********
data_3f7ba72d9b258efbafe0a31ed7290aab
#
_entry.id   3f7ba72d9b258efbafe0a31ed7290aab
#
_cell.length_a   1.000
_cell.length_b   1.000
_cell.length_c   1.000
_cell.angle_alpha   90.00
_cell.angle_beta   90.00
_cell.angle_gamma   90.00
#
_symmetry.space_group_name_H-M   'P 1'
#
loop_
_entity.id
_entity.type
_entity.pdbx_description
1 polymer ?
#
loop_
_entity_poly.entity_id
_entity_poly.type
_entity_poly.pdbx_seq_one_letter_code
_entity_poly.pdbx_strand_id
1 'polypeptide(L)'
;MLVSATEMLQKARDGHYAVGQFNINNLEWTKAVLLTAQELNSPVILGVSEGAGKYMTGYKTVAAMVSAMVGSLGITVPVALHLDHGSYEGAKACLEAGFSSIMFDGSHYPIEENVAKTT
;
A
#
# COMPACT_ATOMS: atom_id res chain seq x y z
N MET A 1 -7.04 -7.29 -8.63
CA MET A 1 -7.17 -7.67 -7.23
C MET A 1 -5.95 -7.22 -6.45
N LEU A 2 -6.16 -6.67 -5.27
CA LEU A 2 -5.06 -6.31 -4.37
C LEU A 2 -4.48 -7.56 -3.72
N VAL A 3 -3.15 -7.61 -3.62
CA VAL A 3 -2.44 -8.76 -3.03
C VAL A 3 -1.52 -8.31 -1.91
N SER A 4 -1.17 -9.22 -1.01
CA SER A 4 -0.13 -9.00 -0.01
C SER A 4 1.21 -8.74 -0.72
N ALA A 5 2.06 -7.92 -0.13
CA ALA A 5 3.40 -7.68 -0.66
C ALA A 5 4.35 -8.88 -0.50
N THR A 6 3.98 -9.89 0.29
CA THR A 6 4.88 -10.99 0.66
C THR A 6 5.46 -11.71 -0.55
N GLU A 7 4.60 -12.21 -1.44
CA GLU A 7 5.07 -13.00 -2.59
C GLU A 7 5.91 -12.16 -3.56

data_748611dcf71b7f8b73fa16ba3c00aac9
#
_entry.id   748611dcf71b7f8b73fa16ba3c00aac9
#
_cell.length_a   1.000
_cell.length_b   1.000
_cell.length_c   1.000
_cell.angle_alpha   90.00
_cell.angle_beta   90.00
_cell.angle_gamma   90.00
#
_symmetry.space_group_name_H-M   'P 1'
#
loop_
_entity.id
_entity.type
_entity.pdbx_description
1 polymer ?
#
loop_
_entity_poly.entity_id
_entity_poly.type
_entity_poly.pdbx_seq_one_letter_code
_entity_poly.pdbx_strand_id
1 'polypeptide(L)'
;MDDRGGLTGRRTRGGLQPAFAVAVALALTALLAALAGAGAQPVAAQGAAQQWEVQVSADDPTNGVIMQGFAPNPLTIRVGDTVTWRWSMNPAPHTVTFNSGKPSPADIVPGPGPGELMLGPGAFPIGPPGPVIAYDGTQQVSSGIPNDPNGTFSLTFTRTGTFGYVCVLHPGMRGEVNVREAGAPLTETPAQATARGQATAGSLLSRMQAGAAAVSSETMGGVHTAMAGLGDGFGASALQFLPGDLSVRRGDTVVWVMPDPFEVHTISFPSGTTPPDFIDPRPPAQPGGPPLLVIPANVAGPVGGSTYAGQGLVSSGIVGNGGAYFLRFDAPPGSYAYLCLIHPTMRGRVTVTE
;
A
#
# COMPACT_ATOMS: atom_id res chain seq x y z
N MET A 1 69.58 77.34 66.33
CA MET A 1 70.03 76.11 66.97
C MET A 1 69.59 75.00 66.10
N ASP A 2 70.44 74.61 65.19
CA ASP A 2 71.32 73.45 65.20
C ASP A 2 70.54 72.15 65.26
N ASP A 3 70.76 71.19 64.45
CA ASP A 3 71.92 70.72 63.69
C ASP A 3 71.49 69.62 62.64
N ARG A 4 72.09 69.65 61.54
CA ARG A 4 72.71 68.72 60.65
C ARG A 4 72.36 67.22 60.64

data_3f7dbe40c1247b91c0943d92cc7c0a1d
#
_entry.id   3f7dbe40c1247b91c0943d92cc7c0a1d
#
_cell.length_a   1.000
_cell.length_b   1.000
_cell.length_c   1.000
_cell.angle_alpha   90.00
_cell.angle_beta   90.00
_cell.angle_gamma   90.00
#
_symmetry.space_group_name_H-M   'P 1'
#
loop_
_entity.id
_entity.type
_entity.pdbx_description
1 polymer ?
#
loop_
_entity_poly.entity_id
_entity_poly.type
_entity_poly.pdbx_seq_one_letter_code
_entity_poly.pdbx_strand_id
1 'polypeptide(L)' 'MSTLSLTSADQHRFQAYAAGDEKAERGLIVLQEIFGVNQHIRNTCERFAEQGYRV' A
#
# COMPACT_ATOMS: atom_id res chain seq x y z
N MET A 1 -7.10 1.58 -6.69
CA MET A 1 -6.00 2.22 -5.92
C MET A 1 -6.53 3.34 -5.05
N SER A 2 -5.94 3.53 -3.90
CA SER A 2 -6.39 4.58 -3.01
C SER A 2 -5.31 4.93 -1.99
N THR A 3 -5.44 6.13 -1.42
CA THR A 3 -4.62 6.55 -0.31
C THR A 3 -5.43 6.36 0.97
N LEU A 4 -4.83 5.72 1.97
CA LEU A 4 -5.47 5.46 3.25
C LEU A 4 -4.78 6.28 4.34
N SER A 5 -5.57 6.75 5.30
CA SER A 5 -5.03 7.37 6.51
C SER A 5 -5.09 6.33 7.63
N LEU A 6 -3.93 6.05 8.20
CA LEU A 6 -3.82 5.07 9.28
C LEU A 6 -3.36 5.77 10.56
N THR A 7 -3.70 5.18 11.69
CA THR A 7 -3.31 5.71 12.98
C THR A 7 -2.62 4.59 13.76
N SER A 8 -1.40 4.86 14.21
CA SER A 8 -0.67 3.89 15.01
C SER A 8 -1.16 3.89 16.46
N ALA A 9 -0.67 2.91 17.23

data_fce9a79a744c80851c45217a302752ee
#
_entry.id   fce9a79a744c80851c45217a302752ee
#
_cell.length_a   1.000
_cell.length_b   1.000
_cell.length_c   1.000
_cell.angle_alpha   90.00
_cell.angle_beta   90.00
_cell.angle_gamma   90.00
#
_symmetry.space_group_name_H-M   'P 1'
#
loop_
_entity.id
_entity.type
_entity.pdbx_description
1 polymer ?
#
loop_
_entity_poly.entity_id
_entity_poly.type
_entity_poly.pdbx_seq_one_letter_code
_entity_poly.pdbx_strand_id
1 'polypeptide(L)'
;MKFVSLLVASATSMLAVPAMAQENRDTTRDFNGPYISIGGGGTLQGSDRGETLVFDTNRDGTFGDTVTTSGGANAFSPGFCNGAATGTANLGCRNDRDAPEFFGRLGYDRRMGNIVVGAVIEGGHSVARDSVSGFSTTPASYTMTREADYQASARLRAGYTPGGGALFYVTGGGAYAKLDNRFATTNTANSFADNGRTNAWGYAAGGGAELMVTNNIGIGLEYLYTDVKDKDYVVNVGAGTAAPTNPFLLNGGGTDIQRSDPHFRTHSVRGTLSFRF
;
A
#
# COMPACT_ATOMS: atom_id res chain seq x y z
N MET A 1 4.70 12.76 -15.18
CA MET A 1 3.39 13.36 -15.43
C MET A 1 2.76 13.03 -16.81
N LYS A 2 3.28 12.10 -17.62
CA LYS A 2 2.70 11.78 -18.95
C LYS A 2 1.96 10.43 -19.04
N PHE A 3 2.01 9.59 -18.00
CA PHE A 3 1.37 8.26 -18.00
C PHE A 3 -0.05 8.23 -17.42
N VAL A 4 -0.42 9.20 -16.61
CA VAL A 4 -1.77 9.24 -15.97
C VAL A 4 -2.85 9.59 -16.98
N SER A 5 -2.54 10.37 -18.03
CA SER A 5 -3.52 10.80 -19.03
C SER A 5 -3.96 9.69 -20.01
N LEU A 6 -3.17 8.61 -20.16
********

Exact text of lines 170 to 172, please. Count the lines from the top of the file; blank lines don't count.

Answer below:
1 'polypeptide(L)'
;MKFVSLLVASATSMLAVPAMAQENRDTTRDFNGPYISIGGGGTLQGSDRGETLVFDTNRDGTFGDTVTTSGGANAFSPGFCNGAATGTANLGCRNDRDAPEFFGRLGYDRRMGNIVVGAVIEGGHSVARDSVSGFSTTPASYTMTREADYQASARLRAGYTPGGGALFYVTGGGAYAKLDNRFATTNTANSFADNGRTNAWGYAAGGGAELMVTNNIGIGLEYLYTDVKDKDYVVNVGAGTAAPTNPFLLNGGGTDIQRSDPHFRTHSVRGTLSFRF
;